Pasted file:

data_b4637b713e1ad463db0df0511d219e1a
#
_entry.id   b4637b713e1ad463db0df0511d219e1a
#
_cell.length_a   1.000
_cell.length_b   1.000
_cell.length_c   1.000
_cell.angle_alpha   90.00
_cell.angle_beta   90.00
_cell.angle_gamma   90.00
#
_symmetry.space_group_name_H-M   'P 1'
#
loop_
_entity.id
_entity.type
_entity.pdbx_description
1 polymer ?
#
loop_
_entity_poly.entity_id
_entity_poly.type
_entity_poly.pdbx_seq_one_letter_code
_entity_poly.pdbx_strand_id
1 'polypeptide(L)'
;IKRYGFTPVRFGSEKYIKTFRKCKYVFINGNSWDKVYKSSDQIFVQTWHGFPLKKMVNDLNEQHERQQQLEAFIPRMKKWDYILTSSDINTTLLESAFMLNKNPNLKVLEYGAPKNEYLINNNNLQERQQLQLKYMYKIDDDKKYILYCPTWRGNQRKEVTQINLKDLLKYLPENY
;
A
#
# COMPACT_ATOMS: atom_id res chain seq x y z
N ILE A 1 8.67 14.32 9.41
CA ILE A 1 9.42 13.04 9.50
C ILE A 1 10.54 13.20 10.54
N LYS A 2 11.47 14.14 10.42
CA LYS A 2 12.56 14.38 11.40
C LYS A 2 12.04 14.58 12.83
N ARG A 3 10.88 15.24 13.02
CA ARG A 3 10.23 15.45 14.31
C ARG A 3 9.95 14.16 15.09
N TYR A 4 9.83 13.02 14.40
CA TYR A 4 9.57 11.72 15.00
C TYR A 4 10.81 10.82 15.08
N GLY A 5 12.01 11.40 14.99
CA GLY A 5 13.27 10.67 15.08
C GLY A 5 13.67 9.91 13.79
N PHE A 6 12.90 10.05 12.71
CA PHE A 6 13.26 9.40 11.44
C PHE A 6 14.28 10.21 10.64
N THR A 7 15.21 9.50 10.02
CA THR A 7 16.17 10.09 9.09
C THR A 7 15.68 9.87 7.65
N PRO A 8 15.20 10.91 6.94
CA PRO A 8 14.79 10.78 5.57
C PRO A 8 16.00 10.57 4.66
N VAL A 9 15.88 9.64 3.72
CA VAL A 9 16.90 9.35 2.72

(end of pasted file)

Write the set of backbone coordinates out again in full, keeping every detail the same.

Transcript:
data_b4637b713e1ad463db0df0511d219e1a
#
_entry.id   b4637b713e1ad463db0df0511d219e1a
#
_cell.length_a   1.000
_cell.length_b   1.000
_cell.length_c   1.000
_cell.angle_alpha   90.00
_cell.angle_beta   90.00
_cell.angle_gamma   90.00
#
_symmetry.space_group_name_H-M   'P 1'
#
loop_
_entity.id
_entity.type
_entity.pdbx_description
1 polymer ?
#
loop_
_entity_poly.entity_id
_entity_poly.type
_entity_poly.pdbx_seq_one_letter_code
_entity_poly.pdbx_strand_id
1 'polypeptide(L)'
;IKRYGFTPVRFGSEKYIKTFRKCKYVFINGNSWDKVYKSSDQIFVQTWHGFPLKKMVNDLNEQHERQQQLEAFIPRMKKWDYILTSSDINTTLLESAFMLNKNPNLKVLEYGAPKNEYLINNNNLQERQQLQLKYMYKIDDDKKYILYCPTWRGNQRKEVTQINLKDLLKYLPENY
;
A
#
# COMPACT_ATOMS: atom_id res chain seq x y z
N ILE A 1 8.67 14.32 9.41
CA ILE A 1 9.42 13.04 9.50
C ILE A 1 10.54 13.20 10.54
N LYS A 2 11.47 14.14 10.42
CA LYS A 2 12.56 14.38 11.40
C LYS A 2 12.04 14.58 12.83
N ARG A 3 10.88 15.24 13.02
CA ARG A 3 10.23 15.45 14.31
C ARG A 3 9.95 14.16 15.09
N TYR A 4 9.83 13.02 14.40
CA TYR A 4 9.57 11.72 15.00
C TYR A 4 10.81 10.82 15.08
N GLY A 5 12.01 11.40 14.99
CA GLY A 5 13.27 10.67 15.08
C GLY A 5 13.67 9.91 13.79
N PHE A 6 12.90 10.05 12.71
CA PHE A 6 13.26 9.40 11.44
C PHE A 6 14.28 10.21 10.64
N THR A 7 15.21 9.50 10.02
CA THR A 7 16.17 10.09 9.09
C THR A 7 15.68 9.87 7.65
N PRO A 8 15.20 10.91 6.94
CA PRO A 8 14.79 10.78 5.57
C PRO A 8 16.00 10.57 4.66
N VAL A 9 15.88 9.64 3.72
CA VAL A 9 16.90 9.35 2.72